Every week, it is the turn of two of the novices to cook dinner for everyone else in the household. We are given a budget and a small wad of cash and sent off to the supermarket to buy the necessary ingredients.
The roots of this tradition are very much in the days when novices would come fresh from school and/or fresh from their mother and so may not have any experience of cooking or indeed shopping. Changed days indeed! For most of us, however, we have seen the inside of an Tesco or Asda before and have managed to cook something, even if it was mainly in a microwave.
The big challenge, at least as I’ve found it, has been portion control. On the previous occasions when I’ve played a part in cooking, I’ve produced way too much food, giving us left over dessert for 3 further nights on one occasion. I was used to cooking only for myself in days gone past, or at most for a group of 4 or maybe 6, rather than 14 or 16.
There is a great camaraderie to the cooking. We usually spend Saturday afternoon, while everyone else is out on their ‘villa day’ (noviciate speak for ‘day off’), chopping and preparing, with the meal set for 7 o’clock on Saturday evening. We’ve had a good mix of cooking styles from across the continents – from Eastern European schnitzels to Chinese sweet and sour, via pizza, lasagna and thai red and green curry. People put in a lot of thought and effort.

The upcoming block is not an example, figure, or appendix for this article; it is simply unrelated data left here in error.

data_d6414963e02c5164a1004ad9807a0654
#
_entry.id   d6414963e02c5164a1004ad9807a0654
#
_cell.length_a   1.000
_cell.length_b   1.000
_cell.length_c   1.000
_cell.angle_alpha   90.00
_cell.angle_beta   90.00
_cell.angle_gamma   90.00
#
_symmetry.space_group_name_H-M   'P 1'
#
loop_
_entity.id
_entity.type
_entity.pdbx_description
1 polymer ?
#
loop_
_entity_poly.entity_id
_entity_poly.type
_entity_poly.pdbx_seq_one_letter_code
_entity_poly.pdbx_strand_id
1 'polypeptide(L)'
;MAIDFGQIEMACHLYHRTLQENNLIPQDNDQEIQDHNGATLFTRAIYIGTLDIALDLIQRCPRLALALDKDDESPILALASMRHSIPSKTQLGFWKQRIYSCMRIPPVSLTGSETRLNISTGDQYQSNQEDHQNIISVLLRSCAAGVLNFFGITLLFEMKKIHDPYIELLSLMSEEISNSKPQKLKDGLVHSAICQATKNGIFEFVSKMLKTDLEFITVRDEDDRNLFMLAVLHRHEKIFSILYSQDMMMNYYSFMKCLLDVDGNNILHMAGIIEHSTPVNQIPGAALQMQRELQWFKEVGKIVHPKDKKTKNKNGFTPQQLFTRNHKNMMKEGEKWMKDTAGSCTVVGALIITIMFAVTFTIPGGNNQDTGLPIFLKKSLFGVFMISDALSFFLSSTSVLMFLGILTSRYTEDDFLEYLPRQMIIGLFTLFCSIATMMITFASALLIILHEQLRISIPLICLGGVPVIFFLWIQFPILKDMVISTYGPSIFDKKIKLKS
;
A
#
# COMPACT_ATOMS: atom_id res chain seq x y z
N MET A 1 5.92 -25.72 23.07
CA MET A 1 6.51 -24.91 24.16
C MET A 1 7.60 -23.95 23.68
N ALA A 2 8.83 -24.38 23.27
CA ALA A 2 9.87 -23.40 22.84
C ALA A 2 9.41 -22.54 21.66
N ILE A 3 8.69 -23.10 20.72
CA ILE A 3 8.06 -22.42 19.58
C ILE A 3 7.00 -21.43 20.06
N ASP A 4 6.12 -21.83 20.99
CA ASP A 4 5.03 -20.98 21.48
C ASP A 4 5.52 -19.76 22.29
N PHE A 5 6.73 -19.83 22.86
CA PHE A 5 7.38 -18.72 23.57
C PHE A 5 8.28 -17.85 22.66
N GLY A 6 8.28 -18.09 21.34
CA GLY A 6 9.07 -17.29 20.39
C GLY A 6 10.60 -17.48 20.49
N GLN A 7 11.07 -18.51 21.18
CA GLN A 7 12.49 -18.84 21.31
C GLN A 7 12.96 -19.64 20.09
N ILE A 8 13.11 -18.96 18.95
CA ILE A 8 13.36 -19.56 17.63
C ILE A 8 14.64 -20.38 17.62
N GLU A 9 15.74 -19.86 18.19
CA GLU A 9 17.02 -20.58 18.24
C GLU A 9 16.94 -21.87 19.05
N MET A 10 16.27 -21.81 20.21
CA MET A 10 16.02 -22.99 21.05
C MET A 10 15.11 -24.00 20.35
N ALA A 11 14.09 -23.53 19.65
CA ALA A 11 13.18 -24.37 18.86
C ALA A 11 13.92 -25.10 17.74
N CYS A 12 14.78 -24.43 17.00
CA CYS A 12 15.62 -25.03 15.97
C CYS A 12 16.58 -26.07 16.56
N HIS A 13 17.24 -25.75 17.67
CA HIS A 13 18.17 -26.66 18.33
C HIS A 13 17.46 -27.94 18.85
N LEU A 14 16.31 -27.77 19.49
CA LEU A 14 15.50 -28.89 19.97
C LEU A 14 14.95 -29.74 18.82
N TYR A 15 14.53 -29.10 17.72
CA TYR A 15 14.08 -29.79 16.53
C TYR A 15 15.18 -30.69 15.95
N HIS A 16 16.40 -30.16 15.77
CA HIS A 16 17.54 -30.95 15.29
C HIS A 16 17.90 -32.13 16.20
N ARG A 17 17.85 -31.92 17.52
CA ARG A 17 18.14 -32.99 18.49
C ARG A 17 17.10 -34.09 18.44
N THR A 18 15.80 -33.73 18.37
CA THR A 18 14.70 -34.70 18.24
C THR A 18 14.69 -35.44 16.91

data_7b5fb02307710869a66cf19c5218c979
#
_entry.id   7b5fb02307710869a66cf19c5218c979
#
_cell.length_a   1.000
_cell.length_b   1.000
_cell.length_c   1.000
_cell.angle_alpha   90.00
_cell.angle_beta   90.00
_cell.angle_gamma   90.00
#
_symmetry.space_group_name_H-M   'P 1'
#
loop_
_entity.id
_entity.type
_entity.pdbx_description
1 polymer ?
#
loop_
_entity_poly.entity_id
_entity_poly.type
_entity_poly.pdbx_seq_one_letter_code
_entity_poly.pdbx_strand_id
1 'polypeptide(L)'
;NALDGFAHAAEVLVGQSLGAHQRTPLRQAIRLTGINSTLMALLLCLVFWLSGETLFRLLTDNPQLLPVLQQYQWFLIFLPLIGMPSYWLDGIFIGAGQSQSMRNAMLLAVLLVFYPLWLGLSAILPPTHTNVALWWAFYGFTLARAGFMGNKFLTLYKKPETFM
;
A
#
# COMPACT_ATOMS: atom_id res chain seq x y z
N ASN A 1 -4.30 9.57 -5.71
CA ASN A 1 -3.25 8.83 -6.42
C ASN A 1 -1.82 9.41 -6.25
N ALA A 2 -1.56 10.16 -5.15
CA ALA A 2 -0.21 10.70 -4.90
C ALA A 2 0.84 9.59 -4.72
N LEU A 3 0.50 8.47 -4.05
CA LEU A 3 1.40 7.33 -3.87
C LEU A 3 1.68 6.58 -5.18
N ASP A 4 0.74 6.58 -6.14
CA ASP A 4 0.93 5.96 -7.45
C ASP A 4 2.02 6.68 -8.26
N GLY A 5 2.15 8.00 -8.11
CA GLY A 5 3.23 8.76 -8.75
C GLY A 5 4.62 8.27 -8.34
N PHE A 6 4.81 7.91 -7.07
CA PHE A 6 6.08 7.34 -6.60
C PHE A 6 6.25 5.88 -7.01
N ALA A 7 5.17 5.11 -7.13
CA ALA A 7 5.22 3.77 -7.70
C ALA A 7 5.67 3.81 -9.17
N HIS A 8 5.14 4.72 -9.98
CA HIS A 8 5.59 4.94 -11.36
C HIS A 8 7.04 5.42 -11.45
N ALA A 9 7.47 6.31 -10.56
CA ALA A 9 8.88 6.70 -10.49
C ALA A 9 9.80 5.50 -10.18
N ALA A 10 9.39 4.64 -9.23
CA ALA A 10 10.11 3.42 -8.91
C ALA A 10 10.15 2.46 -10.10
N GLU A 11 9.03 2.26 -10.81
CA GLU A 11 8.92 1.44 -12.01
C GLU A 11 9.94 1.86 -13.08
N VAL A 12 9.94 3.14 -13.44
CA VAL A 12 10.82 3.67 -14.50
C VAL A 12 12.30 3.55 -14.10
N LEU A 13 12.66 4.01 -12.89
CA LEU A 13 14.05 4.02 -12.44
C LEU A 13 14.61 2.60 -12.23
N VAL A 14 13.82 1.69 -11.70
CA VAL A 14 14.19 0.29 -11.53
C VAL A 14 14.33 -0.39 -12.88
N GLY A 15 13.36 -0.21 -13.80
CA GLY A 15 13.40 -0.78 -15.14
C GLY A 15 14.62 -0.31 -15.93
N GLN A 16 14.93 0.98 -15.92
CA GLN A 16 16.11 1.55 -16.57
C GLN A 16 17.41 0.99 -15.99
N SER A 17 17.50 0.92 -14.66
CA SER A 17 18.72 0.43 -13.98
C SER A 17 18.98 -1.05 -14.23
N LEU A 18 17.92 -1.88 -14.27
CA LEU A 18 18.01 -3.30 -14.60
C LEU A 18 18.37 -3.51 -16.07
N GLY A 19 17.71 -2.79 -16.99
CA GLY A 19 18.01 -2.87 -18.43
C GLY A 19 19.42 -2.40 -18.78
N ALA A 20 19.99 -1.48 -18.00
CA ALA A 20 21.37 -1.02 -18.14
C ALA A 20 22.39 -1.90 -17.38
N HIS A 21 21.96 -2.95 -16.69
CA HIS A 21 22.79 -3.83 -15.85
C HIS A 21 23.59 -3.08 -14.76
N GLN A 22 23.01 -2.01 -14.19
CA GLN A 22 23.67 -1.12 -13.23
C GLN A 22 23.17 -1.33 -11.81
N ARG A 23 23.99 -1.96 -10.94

Most recently, I cooked with Vinny, who is an American of Italian origin. He took the lead with the actual creative cooking, thankfully. So we had a recipe straight from Naples – ‘egg plant parmesan’ (or aubergine with parmesan in ‘English’ translation). My job was to help with the preparation – mainly slicing with a little bit of frying. The meal was a great success, I can report with only a touch of bias!
Another Saturday night tradition is that we all gather to watch a movie. Each week a different novice chooses the movie and so we get a real mix of film-types. Some good, some bad and, yes, very occasionally, some ugly . . .
Our weeks tend to be full and sometimes can be emotionally stretching, as we strive to identify and respond most effectively to God’s calling. There are also occasional challenges simply coming to terms with a new way of life. So having a Saturday that is a little bit different helps create a break in the usual pattern – it is a change of pace that is positive and much-welcomed.
We are now in the final few weeks of this particular period of noviciate life, where we are based mainly in the house. So the pattern will change and things like ‘villa day’ and Saturday night cooking will be put on the back burner. Instead, we will be spending most of the first 3 months of the new year away from Birmingham, including for the first years the Spiritual Exercises and for the second years long experiments in places ranging from Nairobi and Johannesburg to Belfast. Whether that means people will come back with new, exotic recipe ideas, I’m not sure. But we will come back with different perspectives, enriched by our experiences I hope.